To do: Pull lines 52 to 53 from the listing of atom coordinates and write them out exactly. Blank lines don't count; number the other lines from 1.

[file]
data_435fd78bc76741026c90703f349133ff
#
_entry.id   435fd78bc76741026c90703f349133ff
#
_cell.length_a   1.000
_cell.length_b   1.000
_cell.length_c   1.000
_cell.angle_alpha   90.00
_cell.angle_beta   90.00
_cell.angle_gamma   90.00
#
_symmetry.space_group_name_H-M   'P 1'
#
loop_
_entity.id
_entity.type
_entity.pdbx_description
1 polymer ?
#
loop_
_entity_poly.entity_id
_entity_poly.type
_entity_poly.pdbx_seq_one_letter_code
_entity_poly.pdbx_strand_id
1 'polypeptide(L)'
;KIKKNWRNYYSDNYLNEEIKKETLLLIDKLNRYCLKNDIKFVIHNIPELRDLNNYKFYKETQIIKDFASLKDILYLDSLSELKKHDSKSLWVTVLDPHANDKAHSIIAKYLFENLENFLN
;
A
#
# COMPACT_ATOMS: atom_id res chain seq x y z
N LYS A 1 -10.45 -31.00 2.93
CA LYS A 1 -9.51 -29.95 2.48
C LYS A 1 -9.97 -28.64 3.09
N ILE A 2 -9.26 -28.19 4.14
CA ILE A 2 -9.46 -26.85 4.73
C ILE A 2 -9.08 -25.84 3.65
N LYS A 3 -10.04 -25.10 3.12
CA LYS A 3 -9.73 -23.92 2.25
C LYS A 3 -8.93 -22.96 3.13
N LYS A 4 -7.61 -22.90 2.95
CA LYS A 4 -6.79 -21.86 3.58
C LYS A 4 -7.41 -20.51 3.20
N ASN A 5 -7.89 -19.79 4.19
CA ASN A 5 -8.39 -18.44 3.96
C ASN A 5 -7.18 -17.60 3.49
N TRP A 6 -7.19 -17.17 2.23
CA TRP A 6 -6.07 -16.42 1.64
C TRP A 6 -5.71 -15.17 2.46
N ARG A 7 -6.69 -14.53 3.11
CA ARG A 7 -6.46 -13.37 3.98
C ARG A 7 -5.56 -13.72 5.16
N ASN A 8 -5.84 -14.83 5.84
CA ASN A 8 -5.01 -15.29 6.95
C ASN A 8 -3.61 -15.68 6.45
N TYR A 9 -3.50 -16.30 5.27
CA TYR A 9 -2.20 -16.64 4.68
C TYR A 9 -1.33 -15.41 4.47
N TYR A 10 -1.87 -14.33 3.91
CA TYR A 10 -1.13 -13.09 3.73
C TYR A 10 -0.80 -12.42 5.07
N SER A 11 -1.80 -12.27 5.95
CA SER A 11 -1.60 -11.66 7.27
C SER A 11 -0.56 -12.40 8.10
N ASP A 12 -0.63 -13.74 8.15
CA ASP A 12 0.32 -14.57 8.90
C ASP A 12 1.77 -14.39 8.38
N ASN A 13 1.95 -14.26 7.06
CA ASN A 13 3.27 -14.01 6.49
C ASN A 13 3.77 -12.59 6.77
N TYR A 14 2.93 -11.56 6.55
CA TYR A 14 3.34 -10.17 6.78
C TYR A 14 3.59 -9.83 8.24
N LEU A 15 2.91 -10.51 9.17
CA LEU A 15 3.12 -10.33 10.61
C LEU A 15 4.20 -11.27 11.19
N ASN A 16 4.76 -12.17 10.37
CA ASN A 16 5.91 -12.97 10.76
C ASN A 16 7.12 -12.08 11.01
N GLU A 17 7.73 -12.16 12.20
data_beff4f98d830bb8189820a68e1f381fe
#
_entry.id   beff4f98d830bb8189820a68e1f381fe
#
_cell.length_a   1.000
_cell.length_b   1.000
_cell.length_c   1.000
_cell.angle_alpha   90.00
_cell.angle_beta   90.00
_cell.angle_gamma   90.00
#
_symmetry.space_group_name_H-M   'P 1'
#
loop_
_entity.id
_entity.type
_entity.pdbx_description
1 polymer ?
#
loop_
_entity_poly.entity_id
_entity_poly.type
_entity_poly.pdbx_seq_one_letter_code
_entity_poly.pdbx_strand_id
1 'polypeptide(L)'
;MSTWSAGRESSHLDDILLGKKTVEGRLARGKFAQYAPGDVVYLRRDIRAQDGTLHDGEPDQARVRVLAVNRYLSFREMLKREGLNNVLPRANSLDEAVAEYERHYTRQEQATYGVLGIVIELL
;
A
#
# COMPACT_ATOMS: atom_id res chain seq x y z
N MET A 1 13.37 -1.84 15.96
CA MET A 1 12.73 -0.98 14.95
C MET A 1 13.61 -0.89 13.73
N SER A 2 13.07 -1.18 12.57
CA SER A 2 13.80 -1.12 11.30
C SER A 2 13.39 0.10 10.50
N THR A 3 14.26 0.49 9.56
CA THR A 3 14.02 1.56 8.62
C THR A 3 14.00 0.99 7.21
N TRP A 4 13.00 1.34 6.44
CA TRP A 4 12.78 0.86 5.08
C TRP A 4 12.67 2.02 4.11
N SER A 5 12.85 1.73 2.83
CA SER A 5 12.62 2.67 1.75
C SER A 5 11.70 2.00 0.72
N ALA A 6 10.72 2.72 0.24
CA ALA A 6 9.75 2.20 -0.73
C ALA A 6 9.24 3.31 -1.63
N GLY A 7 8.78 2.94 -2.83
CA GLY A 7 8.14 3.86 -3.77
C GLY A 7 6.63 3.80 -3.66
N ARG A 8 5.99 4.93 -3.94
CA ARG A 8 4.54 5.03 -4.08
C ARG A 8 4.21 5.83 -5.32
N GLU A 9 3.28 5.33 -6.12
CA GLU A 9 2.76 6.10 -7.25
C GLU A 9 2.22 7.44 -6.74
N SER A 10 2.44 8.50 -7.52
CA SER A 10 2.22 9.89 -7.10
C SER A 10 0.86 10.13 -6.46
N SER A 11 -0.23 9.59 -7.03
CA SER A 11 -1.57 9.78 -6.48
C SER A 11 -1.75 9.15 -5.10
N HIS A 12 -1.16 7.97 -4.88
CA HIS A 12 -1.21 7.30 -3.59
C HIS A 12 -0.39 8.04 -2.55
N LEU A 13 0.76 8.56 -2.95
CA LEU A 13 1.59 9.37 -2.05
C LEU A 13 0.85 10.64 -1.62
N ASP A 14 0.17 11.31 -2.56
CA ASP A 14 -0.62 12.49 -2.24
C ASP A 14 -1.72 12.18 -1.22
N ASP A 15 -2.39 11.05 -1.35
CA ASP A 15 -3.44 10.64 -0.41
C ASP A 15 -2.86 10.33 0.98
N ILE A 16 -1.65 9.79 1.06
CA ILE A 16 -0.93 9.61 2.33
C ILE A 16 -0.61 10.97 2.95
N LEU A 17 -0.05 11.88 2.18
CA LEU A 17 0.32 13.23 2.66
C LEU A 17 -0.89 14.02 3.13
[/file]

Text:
N ASN A 8 -5.84 -14.83 5.84
CA ASN A 8 -5.01 -15.29 6.95